Relationship between Israel and Palestine has to be one of the most enduring conflicts of our time. Not one year has passed since I first learned of the conflict without the announcement of a death linked to it. The countless deaths and the dead end of this vicious cycle of hostility repeats itself over and over again, and I am numb. As I read of others taking sides in the conflict, I can only sigh and question, ”Where is the wisdom in all of this?”

There is something almost juvenile about this whole business of taking sides. Many are more interested in pointing out who started the quarrel first when in fact, who started what first is a matter lost in time.

Those supportive of the Israeli attack and invasion on Gaza insist that Hamas had been hammering Israel with rockets, hence threatening the lives of Israelis. Sympathizers of Hamas in return point out that Israel had closed the border surrounding the Gaza Strip to create a humanitarian crisis as supplies ranging from food to medicine run short. In a counterpoint of a counterpoint, the Israeli government stated that Hamas was smuggling weapons into Gaza to strengthen itself.

There is yet another counterpoint to the counterpoint of a counterpoint. In the effort to reach the ultimate counterpoint, I would not be surprised if the argument went beyond the time when Nebuchadnezzar II of Babylon first sacked Jerusalem more than two and a half millennia ago, just to prove who first owned that piece of coveted land.

While all the points raised are useful in understanding the conflict better, those who participate in the debate surrounding the Israeli-Palestinian conflict are so engrossed in searching other’s faults that they fail to realize that there are faults on both sides. The saddest part of all, neither side is willing to admit their side’s capability of atrocity and the other side’s capability of goodness.

Sympathizers of Hamas or perhaps Palestine as whole are quick to highlight the unfairness of the current conflict by stating Israel has suffered only one-digit casualties altogether while the Palestinian count lies in the three-digit range. Some juxtapose Hamas’s rudimentary equipment like Qassam rockets against Israel’s modern arsenal which includes the Merkava armored vehicles, F-16 jet fighters and Apache helicopters.

If it escapes anybody, Qassams, Merkavas, F-16 and Apaches all kill. Would it comfort you to be killed by a Qassam rocket instead of a shell fired by a Merkava?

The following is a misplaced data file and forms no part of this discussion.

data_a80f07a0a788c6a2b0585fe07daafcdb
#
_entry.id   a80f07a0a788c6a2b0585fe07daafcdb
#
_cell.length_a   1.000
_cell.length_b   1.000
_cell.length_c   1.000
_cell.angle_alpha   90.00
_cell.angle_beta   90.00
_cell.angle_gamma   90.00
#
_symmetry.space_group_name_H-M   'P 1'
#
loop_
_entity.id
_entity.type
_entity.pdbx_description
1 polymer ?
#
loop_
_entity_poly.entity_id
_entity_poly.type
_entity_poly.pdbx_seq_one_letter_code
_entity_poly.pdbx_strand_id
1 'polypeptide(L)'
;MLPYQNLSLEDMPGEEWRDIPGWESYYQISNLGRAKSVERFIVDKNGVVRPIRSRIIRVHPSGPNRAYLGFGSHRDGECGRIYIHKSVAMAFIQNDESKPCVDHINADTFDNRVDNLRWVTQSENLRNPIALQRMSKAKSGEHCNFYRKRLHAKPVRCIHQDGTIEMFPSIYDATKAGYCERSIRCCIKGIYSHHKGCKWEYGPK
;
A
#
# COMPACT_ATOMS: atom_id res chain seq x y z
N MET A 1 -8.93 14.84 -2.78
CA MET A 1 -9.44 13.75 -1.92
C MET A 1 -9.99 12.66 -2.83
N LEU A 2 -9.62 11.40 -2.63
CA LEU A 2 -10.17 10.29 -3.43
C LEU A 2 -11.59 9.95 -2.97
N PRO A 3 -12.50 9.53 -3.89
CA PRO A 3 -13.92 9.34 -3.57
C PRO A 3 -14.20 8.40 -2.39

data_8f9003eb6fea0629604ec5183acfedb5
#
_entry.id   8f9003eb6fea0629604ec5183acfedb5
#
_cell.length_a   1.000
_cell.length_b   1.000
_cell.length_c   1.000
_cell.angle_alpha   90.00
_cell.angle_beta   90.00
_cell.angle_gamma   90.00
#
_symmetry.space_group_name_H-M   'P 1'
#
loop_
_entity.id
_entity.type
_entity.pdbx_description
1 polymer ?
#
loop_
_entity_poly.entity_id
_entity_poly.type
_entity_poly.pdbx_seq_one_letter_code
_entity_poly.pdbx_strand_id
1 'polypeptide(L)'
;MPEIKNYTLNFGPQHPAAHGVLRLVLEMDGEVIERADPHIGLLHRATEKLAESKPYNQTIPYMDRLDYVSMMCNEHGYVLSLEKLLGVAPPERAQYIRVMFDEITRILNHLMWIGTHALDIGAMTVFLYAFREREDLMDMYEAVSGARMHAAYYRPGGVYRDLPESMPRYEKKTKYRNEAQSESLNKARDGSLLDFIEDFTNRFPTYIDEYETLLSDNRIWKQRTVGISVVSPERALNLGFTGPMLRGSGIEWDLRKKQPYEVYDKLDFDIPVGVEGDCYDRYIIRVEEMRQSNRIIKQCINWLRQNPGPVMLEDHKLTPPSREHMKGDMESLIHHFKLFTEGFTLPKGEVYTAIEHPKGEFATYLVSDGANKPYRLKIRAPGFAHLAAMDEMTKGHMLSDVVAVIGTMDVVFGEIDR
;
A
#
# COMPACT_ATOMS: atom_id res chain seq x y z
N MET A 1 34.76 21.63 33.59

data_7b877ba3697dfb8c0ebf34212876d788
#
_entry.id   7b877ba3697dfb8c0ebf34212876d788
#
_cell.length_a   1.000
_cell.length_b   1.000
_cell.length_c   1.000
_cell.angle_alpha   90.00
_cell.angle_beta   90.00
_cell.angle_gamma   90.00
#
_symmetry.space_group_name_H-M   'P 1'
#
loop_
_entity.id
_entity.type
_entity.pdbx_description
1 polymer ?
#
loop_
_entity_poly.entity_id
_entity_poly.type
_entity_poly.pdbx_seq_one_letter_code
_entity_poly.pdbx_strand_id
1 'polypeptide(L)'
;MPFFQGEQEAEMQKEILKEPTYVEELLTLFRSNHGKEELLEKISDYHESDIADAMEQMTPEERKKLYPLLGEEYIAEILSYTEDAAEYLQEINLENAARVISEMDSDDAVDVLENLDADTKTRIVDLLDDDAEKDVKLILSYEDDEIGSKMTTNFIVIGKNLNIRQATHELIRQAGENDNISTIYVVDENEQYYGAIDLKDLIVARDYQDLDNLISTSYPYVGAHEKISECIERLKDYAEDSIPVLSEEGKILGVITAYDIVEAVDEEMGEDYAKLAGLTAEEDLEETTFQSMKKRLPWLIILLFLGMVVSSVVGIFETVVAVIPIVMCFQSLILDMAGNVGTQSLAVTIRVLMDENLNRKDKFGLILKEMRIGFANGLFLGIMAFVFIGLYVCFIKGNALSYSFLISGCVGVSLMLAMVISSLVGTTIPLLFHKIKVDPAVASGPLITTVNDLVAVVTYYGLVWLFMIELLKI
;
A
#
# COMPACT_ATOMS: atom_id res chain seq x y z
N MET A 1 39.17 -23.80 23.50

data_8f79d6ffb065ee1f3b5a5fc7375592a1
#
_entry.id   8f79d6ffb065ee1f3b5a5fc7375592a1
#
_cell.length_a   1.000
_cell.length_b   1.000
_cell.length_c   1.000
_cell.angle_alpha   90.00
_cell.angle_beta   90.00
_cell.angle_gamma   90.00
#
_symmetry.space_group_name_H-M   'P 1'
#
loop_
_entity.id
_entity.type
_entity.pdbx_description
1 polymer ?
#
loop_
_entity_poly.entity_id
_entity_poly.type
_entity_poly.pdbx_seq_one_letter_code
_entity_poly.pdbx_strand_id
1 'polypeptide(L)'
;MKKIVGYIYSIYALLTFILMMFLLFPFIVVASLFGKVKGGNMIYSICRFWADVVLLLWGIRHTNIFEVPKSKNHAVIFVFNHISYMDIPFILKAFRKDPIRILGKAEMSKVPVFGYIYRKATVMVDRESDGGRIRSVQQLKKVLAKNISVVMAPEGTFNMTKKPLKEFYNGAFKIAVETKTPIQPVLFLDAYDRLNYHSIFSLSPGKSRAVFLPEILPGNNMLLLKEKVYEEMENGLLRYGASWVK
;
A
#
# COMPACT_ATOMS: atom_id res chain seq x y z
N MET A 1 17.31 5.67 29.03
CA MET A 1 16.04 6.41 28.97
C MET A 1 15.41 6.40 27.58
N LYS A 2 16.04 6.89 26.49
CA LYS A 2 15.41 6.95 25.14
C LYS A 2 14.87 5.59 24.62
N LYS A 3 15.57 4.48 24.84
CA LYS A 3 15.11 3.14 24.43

Death is still death. What’s in a name?

The truth is, who is more wrong is a hopeless debate which does nothing to solve the conflict. The solution lies not in playing the game of war of attrition. On the contrary, both sides need to refrain from provoking each other. Both sides need to become more trustful of each other.

I do not pretend that this is easy to do especially when history builds reputation and the reputations of both sides in the past have proven to be far from being impeccable. Shakespeare wrote in The Merchant of Venice, ”If you prick us do we not bleed? If you tickle us do we not laugh? If you poison us do we not die? And if you wrong us, shall we not revenge?”

Yet, there is hope in building that elusive bridge.

Hamas, for instance, managed to largely kept its word in maintaining a six-month truce. Israel meanwhile unilaterally withdrew from Gaza and evicted Israelis from settlements deemed illegal. There are other examples.

Then again, this is an easy thing to say for a person sitting behind a desk typing on his laptop with little risk of bullets finding their way to him. If I were standing in a street in Gaza right now, I would sooner be shot dead than be heard there. The desperate shout for peace could easily be drowned by the sounds of flying bullets and missiles and falling bombs.

Whatever happens in Gaza today, I am here and the least I can do is not to compound the problem. The least I can do is to realize both are at fault. The least I can do is to show how there is no angel or demon here. There are only us humans.

Mohd Hafiz Noor Shams. Some rights reserved Mohd Hafiz Noor Shams. Some rights reserved Mohd Hafiz Noor Shams. Some rights reserved

This article was first published in The Malaysian Insider on January 6 2009.

2 Responses to “[1871] Of there is no angel or demon”

  1. on 08 Jan 2009 at 07:40 Andrew

    Hafiz I love you!!!!!

  2. on 21 Nov 2010 at 19:29 Ilia

    Actually Hafiz this is not a bad article I think (even though I am in fact a jew). I agree with much of what you said, especially trying to apportion blame. I want to particularly discuss your sentiment (that is very popular I think) that “both sides are to blame”.

    What is going on is by all accounts a war, and everybody in a war is a criminal. If you don’t fight, you will lose. And I think you will agree, it is better to fight and win than to not fight and lose. Nobody cares about the sportsmanship award in any contest. For some reference, the premier league sportsmanship award for team which gathers least red/yellow cards gets a uefa (losers’) cup spot, I believe.

    Also I like your point about it being easy to judge sitting behind a desk, in a country that hasn’t seen war in your lifetime. I think it is very easy to get a rosy outlook on life. As soon as there was a terror act in NY or Bali or London, suddenly people in those countries with little prior interest in any world conflict, took a different view.

    I’d just like to end by saying that war doesn’t end by one or both sides ‘growing up’. Wars end by one side ‘winning’, as unpleasant as that may be. I think it is more or less clear who is winning (or already won) this war, and yet the conflict goes on…

Trackback URI | Comments RSS

Leave a Reply

*